Together the four parts of Te Whāriki provide the framework for effective curriculum implementation, as follows:

  • The principles | ngā kaupapa whakahaere are the foundations of curriculum decision making and a guide for every aspect of pedagogy and practice.
  • The strands | ngā taumata whakahirahira are five areas of learning and development that focus on supporting children to develop the capabilities they need as confident and competent learners.
  • The goals support teaching practices.
  • The learning outcomes are broad statements of valued learning.

Previous consultation and engagement

Released for public consultation in 2018, He taonga te tamaiti – Every child a taonga: Draft strategic plan for early learning 2019-29 (draft strategic plan) included the recommendation to gazette the full framework of Te Whāriki “to support shared expectations” about every child experiencing “a rich and empowering curriculum” (Goal 1.5).

The draft strategic plan was developed by the Ministerial Advisory Group, a larger reference group that included sector stakeholders, and the Ministry of Education.

Public consultation on the draft strategic plan ran from November 2018 to March 2019. During this consultation, the Ministry held 44 public hui around the country, attended by more than 1900 people, and met with key stakeholders. The Ministry received 2,264 online survey submissions and 219 written submissions during the consultation period.

The draft strategic plan’s recommendation to gazette the full framework of Te Whāriki was supported through the consultation and became action 4.1 in He taonga te tamaiti – Every child a taonga: Early learning action plan 2019-2029 (Early Learning Action Plan).

Read more about the Early Learning Action Plan.

Te ao Māori interpretation of goals and learning outcomes

In 2021 the Ministry held a series of hui across Aotearoa with representatives of Māori medium early childhood education services not affiliated with Te Kōhanga Reo National Trust.

The hui included discussing the implications of gazetting the goals and learning outcomes of Te Whāriki for these services. This engagement reached around fifty early childhood education services that identified as a Māori immersion or bilingual early childhood service.

The Ministry found that these services supported including the goals and learning outcomes of Te Whāriki in the legal curriculum framework. However, these services told us they need a te ao Māori interpretation of the goals and learning outcomes of Te Whāriki, rather than a direct translation from the English text.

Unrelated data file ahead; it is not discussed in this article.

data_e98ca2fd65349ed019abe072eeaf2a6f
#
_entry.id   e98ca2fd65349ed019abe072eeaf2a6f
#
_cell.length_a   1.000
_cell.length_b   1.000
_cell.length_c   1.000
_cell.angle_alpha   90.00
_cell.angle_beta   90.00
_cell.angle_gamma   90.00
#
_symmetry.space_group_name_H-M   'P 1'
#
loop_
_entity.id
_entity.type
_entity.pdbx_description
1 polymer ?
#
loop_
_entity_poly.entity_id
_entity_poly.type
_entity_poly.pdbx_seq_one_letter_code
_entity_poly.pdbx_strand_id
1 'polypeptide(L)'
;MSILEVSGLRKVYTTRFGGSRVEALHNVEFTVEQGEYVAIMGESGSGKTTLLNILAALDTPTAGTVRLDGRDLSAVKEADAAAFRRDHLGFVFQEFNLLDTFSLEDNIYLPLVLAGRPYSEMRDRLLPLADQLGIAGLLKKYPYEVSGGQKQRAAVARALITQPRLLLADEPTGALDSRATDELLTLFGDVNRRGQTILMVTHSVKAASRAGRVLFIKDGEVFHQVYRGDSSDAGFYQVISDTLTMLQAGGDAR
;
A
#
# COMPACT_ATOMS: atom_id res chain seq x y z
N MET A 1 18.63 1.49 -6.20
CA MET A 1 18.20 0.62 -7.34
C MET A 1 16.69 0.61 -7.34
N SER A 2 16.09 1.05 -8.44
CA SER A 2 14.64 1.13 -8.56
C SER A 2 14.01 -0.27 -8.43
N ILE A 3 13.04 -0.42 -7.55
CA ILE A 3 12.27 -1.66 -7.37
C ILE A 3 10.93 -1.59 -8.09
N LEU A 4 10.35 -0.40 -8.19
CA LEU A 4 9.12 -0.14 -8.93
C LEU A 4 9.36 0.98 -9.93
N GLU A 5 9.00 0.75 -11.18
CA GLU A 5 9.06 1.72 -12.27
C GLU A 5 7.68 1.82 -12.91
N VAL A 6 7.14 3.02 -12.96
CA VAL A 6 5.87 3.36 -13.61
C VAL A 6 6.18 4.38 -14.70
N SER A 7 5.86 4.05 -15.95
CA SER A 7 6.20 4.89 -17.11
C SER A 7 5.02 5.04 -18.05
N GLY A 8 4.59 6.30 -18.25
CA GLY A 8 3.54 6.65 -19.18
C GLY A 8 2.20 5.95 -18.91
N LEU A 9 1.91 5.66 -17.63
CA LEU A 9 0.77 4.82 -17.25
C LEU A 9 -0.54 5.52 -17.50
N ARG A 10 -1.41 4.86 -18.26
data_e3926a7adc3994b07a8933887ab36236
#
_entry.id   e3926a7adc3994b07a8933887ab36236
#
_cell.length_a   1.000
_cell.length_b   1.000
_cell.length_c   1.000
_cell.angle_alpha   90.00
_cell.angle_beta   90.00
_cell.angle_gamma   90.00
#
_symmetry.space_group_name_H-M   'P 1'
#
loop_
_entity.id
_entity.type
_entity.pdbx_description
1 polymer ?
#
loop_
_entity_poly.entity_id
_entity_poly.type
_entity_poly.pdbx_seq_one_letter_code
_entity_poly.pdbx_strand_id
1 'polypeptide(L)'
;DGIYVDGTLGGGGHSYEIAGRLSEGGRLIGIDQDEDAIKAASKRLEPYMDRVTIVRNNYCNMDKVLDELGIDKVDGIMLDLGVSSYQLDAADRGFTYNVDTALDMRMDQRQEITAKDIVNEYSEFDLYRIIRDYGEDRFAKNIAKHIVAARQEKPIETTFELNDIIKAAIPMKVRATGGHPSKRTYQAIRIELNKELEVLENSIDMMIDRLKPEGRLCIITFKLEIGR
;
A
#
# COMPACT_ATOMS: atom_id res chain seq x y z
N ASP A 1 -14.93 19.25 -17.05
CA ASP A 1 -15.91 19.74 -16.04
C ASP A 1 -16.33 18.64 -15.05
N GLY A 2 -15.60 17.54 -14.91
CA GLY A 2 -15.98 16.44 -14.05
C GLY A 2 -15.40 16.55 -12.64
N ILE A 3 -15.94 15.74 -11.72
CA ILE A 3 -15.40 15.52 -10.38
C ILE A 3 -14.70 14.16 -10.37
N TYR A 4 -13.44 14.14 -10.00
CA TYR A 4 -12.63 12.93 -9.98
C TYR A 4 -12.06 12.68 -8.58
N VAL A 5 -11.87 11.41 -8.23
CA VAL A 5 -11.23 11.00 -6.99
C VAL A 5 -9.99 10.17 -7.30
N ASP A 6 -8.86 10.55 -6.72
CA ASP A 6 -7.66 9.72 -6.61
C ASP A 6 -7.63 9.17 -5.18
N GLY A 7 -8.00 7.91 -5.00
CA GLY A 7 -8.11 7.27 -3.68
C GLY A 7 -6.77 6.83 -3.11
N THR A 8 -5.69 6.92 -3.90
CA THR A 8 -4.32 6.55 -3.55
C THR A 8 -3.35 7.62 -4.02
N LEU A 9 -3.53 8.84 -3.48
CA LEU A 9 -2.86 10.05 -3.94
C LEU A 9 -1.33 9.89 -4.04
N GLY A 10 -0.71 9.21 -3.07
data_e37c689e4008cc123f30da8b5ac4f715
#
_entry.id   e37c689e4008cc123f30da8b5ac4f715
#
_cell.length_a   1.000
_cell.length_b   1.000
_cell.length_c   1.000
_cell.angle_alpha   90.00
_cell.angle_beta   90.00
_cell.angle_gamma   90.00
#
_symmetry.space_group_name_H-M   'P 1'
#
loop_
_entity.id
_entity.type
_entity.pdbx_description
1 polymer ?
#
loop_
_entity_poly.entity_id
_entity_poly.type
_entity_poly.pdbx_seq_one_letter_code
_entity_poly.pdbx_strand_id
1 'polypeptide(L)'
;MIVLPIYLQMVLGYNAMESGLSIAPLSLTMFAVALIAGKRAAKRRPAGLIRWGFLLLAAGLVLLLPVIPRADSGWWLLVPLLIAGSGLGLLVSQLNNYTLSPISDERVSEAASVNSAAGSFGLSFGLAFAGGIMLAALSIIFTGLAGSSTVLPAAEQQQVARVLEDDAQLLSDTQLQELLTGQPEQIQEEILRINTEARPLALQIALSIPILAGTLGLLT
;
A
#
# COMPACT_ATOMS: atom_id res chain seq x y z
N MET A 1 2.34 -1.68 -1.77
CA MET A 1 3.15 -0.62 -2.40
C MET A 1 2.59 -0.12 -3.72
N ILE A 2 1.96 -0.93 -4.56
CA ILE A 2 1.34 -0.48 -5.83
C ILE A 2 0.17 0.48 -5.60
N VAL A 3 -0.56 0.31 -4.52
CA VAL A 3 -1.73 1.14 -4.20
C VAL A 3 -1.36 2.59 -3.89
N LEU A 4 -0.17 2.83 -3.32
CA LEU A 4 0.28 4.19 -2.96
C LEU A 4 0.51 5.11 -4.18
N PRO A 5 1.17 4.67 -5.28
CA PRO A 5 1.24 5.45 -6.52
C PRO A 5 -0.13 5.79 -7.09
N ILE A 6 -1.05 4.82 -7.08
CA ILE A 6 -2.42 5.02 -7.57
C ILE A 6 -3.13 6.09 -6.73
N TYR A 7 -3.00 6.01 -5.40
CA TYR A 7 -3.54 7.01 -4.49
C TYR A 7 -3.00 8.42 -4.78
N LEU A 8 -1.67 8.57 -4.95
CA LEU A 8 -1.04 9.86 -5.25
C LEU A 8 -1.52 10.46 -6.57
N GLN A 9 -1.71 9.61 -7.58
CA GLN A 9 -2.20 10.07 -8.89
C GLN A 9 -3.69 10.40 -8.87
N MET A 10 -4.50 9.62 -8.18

The Ministry has developed a draft te ao Māori interpretation of the goals and learning outcomes of Te Whāriki by referring directly to the bicultural foundation of Te Whāriki and the language and concepts of the principles | ngā kaupapa whakahaere, strands, goals and learning outcomes | ngā taumata whakahirahira.

The Ministry has tested this draft with the Māori medium early childhood education services, and they are supportive of the draft content.

Content of draft te ao Māori interpretation

The draft te ao Māori interpretation of the framework of Te Whāriki includes an interpretation of the goals and learning outcomes of Te Whāriki in te reo Māori and English. In addition, instead of the existing English translation of the Māori version of the principles and strands of Te Whāriki in the legal curriculum framework, the Ministry is proposing a new te ao Māori interpretation of them in English.

A te ao Māori interpretation of the full framework of Te Whāriki would significantly strengthen the bicultural intent of the early childhood curriculum and support delivery of quality te ao Māori curriculum in early childhood, particularly for Māori medium services such as puna reo.

The draft te ao Māori interpretation puts Māori and English text side-by-side. This would support both kaiako who are capable in te reo Māori and te ao Māori and those who are still developing this capability.

Would services be required to use te ao Māori interpretation?

As is the case now, services would not be legally required to use it. While the draft te ao Māori interpretation of the goals and learning outcomes of Te Whāriki has been developed in response to feedback from Māori medium early childhood services, it would be included in the legal curriculum framework for any early childhood service or playgroup that wishes to use it. To meet licensing or certification requirements, services (except ngā kōhanga reo) would be able to choose to use either the existing framework of Te Whāriki, te ao Māori interpretation, or both in their programmes.